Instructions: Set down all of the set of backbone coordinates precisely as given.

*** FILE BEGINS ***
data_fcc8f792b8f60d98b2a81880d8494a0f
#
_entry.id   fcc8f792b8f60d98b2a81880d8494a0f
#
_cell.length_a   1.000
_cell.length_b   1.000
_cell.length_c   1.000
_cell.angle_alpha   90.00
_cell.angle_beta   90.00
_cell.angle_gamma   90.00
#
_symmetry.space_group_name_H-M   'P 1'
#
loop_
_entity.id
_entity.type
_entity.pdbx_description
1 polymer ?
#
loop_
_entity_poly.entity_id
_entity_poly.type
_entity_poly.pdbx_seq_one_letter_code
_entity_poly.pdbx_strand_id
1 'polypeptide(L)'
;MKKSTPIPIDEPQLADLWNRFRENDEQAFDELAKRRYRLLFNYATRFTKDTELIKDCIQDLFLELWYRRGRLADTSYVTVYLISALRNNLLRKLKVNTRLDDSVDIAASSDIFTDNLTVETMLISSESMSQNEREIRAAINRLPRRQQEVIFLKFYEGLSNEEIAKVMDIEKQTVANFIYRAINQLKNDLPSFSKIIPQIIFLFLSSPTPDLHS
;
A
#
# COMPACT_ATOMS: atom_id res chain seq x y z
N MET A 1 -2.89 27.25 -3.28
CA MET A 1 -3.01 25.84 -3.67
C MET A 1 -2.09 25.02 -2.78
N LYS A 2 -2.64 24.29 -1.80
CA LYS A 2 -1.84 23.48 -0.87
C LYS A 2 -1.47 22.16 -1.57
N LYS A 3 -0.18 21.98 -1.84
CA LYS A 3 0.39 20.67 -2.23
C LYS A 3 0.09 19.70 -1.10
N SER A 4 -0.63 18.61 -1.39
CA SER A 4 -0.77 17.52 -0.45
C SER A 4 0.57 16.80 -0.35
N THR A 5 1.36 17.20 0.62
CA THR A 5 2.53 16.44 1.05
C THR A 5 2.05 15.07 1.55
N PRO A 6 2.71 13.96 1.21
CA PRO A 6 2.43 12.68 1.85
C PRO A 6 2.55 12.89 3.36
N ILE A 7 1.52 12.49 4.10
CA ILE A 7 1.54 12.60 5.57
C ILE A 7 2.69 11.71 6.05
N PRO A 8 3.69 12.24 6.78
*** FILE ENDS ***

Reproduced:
data_fcc8f792b8f60d98b2a81880d8494a0f
#
_entry.id   fcc8f792b8f60d98b2a81880d8494a0f
#
_cell.length_a   1.000
_cell.length_b   1.000
_cell.length_c   1.000
_cell.angle_alpha   90.00
_cell.angle_beta   90.00
_cell.angle_gamma   90.00
#
_symmetry.space_group_name_H-M   'P 1'
#
loop_
_entity.id
_entity.type
_entity.pdbx_description
1 polymer ?
#
loop_
_entity_poly.entity_id
_entity_poly.type
_entity_poly.pdbx_seq_one_letter_code
_entity_poly.pdbx_strand_id
1 'polypeptide(L)'
;MKKSTPIPIDEPQLADLWNRFRENDEQAFDELAKRRYRLLFNYATRFTKDTELIKDCIQDLFLELWYRRGRLADTSYVTVYLISALRNNLLRKLKVNTRLDDSVDIAASSDIFTDNLTVETMLISSESMSQNEREIRAAINRLPRRQQEVIFLKFYEGLSNEEIAKVMDIEKQTVANFIYRAINQLKNDLPSFSKIIPQIIFLFLSSPTPDLHS
;
A
#
# COMPACT_ATOMS: atom_id res chain seq x y z
N MET A 1 -2.89 27.25 -3.28
CA MET A 1 -3.01 25.84 -3.67
C MET A 1 -2.09 25.02 -2.78
N LYS A 2 -2.64 24.29 -1.80
CA LYS A 2 -1.84 23.48 -0.87
C LYS A 2 -1.47 22.16 -1.57
N LYS A 3 -0.18 21.98 -1.84
CA LYS A 3 0.39 20.67 -2.23
C LYS A 3 0.09 19.70 -1.10
N SER A 4 -0.63 18.61 -1.39
CA SER A 4 -0.77 17.52 -0.45
C SER A 4 0.57 16.80 -0.35
N THR A 5 1.36 17.20 0.62
CA THR A 5 2.53 16.44 1.05
C THR A 5 2.05 15.07 1.55
N PRO A 6 2.71 13.96 1.21
CA PRO A 6 2.43 12.68 1.85
C PRO A 6 2.55 12.89 3.36
N ILE A 7 1.52 12.49 4.10
CA ILE A 7 1.54 12.60 5.57
C ILE A 7 2.69 11.71 6.05
N PRO A 8 3.69 12.24 6.78